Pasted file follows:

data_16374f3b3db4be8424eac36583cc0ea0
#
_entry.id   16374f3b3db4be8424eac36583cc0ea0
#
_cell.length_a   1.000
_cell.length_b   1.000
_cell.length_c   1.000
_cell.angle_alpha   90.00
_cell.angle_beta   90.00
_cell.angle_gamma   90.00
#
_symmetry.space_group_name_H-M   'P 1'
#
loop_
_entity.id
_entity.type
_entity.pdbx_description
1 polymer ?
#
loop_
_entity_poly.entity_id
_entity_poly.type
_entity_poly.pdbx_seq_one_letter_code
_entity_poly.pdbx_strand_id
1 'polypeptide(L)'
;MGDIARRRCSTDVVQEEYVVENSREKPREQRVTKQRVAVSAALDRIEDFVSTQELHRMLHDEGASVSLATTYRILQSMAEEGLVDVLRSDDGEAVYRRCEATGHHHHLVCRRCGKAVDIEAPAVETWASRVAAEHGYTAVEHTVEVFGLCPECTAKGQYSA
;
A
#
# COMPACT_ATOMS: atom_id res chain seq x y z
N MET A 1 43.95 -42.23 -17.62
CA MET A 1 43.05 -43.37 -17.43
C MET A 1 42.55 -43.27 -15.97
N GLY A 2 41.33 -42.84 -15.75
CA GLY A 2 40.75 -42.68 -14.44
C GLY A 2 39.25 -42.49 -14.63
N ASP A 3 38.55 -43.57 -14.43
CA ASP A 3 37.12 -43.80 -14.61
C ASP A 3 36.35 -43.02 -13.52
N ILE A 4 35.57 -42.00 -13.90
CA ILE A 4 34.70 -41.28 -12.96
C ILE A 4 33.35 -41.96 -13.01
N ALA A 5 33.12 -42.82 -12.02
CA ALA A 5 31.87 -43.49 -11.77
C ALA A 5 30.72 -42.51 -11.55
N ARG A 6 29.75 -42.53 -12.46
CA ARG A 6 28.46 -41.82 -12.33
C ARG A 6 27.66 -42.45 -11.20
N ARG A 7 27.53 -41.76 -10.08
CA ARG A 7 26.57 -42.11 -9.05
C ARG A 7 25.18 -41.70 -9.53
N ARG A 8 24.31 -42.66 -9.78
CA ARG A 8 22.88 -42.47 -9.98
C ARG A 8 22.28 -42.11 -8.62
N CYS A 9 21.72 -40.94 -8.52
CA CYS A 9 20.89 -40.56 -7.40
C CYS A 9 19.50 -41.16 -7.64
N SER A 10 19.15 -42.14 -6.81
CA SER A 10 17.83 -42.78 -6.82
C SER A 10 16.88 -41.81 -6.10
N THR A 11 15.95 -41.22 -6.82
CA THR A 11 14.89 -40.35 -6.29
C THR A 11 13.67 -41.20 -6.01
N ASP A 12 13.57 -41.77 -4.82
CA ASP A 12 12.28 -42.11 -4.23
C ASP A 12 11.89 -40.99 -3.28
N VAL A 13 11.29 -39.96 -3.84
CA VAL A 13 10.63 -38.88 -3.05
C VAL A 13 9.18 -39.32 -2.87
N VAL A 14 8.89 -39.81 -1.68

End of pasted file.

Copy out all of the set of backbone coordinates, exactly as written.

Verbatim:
data_16374f3b3db4be8424eac36583cc0ea0
#
_entry.id   16374f3b3db4be8424eac36583cc0ea0
#
_cell.length_a   1.000
_cell.length_b   1.000
_cell.length_c   1.000
_cell.angle_alpha   90.00
_cell.angle_beta   90.00
_cell.angle_gamma   90.00
#
_symmetry.space_group_name_H-M   'P 1'
#
loop_
_entity.id
_entity.type
_entity.pdbx_description
1 polymer ?
#
loop_
_entity_poly.entity_id
_entity_poly.type
_entity_poly.pdbx_seq_one_letter_code
_entity_poly.pdbx_strand_id
1 'polypeptide(L)'
;MGDIARRRCSTDVVQEEYVVENSREKPREQRVTKQRVAVSAALDRIEDFVSTQELHRMLHDEGASVSLATTYRILQSMAEEGLVDVLRSDDGEAVYRRCEATGHHHHLVCRRCGKAVDIEAPAVETWASRVAAEHGYTAVEHTVEVFGLCPECTAKGQYSA
;
A
#
# COMPACT_ATOMS: atom_id res chain seq x y z
N MET A 1 43.95 -42.23 -17.62
CA MET A 1 43.05 -43.37 -17.43
C MET A 1 42.55 -43.27 -15.97
N GLY A 2 41.33 -42.84 -15.75
CA GLY A 2 40.75 -42.68 -14.44
C GLY A 2 39.25 -42.49 -14.63
N ASP A 3 38.55 -43.57 -14.43
CA ASP A 3 37.12 -43.80 -14.61
C ASP A 3 36.35 -43.02 -13.52
N ILE A 4 35.57 -42.00 -13.90
CA ILE A 4 34.70 -41.28 -12.96
C ILE A 4 33.35 -41.96 -13.01
N ALA A 5 33.12 -42.82 -12.02
CA ALA A 5 31.87 -43.49 -11.77
C ALA A 5 30.72 -42.51 -11.55
N ARG A 6 29.75 -42.53 -12.46
CA ARG A 6 28.46 -41.82 -12.33
C ARG A 6 27.66 -42.45 -11.20
N ARG A 7 27.53 -41.76 -10.08
CA ARG A 7 26.57 -42.11 -9.05
C ARG A 7 25.18 -41.70 -9.53
N ARG A 8 24.31 -42.66 -9.78
CA ARG A 8 22.88 -42.47 -9.98
C ARG A 8 22.28 -42.11 -8.62
N CYS A 9 21.72 -40.94 -8.52
CA CYS A 9 20.89 -40.56 -7.40
C CYS A 9 19.50 -41.16 -7.64
N SER A 10 19.15 -42.14 -6.81
CA SER A 10 17.83 -42.78 -6.82
C SER A 10 16.88 -41.81 -6.10
N THR A 11 15.95 -41.22 -6.82
CA THR A 11 14.89 -40.35 -6.29
C THR A 11 13.67 -41.20 -6.01
N ASP A 12 13.57 -41.77 -4.82
CA ASP A 12 12.28 -42.11 -4.23
C ASP A 12 11.89 -40.99 -3.28
N VAL A 13 11.29 -39.96 -3.84
CA VAL A 13 10.63 -38.88 -3.05
C VAL A 13 9.18 -39.32 -2.87
N VAL A 14 8.89 -39.81 -1.68